Creates ‘NJ Family Collaborative Law Act’
TRENTON – Legislation sponsored by Senate Majority Leader Loretta Weinberg to permit an alternative process for conflict resolution in divorce cases, which would allow the divorcing parties to hire legal counsel trained in collaborative practices to resolve their case in an amicable and cost-effective manner, was approved today by the Senate Judiciary Committee.
“The stark reality is that half of marriages will end in a divorce. The process of separating a life built together is a painful and stressful one, which often involves children,” said Senator Weinberg (D-Bergen). “People should have a choice as to the legal process they use to end a marriage and resolve the legal and familial issues they are facing. This will provide adults who have decided to part ways with a cost-effective option for dissolving the marriage and will give children a safe and neutral environment to discuss the changes that are taking place in their life without feeling pressure to choose sides.”
The ‘NJ Family Collaborative Law Act’ (S-1224) would authorize the use of a collaborative law process as an alternative to the judicial resolution of family law disputes. This is a voluntary process in which clients and their lawyers agree that the lawyers will represent the clients solely for purposes of settlement, and that the clients will hire new counsel if the case does not settle. Like mediation, it promotes problem-solving and permits solutions not possible in litigation or arbitration.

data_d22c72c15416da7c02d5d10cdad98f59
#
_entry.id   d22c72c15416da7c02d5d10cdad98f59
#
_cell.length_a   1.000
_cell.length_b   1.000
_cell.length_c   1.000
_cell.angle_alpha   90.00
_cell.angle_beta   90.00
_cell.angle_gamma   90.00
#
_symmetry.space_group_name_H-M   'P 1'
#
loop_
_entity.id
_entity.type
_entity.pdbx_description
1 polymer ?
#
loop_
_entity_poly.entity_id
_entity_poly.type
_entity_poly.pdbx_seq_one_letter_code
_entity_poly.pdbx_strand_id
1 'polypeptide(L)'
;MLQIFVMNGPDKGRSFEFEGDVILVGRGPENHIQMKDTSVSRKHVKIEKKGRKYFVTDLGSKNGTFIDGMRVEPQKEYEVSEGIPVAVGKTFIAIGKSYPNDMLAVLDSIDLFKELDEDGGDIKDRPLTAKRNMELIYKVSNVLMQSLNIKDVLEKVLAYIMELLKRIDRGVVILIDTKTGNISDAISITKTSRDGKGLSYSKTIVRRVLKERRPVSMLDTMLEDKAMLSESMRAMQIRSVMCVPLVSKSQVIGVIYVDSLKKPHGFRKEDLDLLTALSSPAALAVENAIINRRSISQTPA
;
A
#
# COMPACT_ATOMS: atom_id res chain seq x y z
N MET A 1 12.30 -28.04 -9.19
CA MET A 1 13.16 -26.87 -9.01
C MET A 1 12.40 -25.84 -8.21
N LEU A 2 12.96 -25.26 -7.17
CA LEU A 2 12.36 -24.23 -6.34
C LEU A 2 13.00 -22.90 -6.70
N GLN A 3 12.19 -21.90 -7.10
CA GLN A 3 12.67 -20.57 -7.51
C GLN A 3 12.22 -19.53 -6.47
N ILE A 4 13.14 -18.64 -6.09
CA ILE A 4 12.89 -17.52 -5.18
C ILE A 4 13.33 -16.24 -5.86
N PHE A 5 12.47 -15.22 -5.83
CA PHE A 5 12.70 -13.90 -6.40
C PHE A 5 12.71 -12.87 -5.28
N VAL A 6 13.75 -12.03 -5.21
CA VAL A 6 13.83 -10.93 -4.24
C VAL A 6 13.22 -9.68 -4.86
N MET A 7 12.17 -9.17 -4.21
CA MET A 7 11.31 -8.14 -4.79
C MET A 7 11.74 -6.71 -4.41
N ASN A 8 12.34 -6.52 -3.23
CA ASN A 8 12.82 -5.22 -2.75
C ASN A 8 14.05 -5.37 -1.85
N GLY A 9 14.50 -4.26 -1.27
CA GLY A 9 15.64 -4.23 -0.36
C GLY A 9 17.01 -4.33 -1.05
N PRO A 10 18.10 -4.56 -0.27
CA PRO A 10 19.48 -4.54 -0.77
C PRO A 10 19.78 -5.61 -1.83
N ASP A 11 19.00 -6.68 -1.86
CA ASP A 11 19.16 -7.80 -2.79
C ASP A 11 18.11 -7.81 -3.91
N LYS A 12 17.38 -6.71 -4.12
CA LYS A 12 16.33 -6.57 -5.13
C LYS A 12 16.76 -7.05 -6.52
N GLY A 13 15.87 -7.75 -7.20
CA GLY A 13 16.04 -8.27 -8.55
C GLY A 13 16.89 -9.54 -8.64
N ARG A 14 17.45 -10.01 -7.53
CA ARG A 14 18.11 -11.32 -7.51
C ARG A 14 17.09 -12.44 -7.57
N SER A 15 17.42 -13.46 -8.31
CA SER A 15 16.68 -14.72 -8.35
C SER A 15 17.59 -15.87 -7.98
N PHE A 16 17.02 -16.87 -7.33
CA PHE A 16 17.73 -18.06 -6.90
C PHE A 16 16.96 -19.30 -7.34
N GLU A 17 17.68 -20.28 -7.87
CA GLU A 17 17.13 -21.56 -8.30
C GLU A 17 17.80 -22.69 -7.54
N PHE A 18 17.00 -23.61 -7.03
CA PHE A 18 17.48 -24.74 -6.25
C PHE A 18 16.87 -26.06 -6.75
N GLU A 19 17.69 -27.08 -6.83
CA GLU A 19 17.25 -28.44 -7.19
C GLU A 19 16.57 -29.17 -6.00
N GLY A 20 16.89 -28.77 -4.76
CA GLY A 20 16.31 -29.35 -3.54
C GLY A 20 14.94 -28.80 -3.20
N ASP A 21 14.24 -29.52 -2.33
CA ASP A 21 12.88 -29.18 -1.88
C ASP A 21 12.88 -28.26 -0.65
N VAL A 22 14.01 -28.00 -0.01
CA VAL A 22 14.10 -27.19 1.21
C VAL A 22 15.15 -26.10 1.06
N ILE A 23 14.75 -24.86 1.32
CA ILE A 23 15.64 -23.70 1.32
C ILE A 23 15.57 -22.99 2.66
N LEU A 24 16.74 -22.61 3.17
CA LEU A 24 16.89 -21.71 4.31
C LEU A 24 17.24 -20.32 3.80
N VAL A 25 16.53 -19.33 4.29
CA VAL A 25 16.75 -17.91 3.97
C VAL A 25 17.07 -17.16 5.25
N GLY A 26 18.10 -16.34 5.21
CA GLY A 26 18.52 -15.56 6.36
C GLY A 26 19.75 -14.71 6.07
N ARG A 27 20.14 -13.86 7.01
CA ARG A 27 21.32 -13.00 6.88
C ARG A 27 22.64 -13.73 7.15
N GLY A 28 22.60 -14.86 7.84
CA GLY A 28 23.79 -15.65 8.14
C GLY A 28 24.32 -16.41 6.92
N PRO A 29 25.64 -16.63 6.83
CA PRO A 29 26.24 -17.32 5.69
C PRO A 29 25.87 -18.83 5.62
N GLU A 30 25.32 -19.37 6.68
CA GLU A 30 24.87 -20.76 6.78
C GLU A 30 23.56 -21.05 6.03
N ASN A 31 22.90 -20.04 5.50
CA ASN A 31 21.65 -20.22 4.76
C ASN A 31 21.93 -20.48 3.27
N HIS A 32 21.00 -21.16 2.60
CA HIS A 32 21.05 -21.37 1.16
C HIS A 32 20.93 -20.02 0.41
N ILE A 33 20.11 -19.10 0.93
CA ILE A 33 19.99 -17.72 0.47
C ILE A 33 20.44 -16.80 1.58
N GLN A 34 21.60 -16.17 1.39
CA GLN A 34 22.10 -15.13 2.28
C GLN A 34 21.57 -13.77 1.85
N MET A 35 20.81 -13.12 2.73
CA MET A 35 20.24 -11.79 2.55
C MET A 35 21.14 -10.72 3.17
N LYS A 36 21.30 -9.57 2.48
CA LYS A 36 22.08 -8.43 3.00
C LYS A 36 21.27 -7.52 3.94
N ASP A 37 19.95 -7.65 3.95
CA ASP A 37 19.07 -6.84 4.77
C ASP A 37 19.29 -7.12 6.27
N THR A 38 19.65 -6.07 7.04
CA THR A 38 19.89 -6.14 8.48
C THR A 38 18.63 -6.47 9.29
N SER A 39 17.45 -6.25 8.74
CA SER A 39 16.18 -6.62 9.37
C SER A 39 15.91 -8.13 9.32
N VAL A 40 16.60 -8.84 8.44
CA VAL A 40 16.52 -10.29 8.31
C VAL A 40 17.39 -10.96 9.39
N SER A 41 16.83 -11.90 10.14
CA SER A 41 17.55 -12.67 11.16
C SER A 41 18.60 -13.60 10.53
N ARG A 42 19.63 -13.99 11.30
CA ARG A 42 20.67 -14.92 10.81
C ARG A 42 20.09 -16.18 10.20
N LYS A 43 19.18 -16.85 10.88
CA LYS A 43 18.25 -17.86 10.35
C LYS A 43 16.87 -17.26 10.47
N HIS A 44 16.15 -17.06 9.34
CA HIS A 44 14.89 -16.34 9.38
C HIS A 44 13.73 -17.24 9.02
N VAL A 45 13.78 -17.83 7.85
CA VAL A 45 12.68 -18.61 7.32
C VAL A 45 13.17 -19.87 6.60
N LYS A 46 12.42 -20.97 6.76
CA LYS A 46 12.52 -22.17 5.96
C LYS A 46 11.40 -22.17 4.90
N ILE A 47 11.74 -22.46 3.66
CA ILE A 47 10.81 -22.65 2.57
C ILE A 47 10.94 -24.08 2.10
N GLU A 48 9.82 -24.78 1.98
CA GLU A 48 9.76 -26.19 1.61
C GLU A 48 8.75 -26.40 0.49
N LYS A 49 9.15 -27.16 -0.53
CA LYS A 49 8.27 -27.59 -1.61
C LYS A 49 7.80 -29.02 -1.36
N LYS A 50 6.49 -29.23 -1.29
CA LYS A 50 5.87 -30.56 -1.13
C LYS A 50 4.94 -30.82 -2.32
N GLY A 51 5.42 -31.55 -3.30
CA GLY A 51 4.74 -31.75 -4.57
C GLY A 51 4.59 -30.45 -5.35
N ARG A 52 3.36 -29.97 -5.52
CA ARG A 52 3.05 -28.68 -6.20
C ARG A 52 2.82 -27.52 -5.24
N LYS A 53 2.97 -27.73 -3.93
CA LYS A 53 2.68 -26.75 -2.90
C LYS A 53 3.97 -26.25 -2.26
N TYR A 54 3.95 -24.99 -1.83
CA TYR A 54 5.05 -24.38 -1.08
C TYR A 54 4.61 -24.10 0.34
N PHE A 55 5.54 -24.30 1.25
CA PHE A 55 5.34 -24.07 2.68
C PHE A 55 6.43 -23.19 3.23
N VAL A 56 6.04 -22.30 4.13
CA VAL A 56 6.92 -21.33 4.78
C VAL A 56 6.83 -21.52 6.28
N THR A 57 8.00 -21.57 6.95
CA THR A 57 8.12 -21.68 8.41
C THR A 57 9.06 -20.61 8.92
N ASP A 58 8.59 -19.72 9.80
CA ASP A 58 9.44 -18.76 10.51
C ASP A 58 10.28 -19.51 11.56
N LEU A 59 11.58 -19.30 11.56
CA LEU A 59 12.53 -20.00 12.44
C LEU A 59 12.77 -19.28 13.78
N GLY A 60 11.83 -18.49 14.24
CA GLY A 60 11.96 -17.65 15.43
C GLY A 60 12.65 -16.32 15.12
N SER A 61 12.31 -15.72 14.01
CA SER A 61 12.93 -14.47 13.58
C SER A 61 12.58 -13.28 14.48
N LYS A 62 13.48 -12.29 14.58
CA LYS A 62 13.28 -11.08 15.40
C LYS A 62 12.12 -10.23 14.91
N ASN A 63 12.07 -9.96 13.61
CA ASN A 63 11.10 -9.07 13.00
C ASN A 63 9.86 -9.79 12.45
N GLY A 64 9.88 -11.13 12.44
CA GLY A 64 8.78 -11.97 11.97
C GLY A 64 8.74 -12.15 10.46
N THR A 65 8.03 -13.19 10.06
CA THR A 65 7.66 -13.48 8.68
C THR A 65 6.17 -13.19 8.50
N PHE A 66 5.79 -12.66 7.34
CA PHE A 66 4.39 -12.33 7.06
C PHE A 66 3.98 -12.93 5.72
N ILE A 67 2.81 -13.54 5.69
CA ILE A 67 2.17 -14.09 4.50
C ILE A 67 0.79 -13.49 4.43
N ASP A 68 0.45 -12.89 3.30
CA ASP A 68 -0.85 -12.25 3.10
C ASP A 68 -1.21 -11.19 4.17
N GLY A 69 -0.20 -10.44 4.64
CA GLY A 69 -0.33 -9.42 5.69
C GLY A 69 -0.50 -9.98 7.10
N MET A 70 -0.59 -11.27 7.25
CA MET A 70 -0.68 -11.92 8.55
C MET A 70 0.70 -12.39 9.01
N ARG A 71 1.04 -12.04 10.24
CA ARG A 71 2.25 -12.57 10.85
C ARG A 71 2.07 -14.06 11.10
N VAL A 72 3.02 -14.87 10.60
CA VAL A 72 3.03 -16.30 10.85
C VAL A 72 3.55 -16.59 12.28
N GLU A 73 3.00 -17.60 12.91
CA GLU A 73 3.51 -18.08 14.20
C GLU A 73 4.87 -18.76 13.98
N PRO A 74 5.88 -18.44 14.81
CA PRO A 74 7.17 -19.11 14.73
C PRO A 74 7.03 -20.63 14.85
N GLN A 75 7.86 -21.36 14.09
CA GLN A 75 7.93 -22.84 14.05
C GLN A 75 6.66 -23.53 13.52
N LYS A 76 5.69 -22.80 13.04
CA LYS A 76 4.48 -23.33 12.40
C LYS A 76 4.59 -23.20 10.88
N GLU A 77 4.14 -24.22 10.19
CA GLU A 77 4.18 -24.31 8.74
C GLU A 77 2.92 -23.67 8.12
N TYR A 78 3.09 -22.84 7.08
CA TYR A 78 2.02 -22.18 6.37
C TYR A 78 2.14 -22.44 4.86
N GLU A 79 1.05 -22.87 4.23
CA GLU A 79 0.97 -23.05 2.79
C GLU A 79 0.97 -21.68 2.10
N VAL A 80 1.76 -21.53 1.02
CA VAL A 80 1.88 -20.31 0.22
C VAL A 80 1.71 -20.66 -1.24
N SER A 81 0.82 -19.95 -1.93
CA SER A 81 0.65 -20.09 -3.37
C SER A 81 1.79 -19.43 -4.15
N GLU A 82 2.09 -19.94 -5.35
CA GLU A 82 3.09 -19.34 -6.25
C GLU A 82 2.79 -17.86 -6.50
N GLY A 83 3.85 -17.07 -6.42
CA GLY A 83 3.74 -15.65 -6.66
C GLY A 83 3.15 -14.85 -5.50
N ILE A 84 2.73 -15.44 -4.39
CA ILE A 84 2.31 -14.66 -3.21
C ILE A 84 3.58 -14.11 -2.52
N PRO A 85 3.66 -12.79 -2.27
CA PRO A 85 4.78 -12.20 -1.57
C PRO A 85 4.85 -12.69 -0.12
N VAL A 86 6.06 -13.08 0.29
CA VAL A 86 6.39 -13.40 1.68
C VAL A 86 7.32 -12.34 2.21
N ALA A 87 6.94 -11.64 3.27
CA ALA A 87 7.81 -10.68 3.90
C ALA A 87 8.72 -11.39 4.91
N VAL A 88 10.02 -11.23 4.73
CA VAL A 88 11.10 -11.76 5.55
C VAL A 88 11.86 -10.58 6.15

“The decision to end a marriage is difficult enough. The legal process must not add more burdens to families working to reshape their lives,” said Senator Weinberg. “By creating a non-adversarial environment for divorcing couples, we will help families resolve conflicts amicably and in a way that is less costly and less time-consuming than the traditional court process.”
The bill is modeled after recommendations issued in a July 2013 report of the New Jersey Law Revision Commission (“NJLRC”) on the New Jersey Family Collaborative Law Act. A number of states have made this option available, including Utah, Nevada, Texas, Hawaii, Ohio, Alabama, and WashingtonState, as well as the District of Columbia, and six other states have legislation pending to establish this alternative. In Florida, local judges have been working with collaborative professionals to create local rules and administrative orders endorsing and regulating collaborative law.
The bill now heads to the Senate Budget and Appropriations Committee for consideration.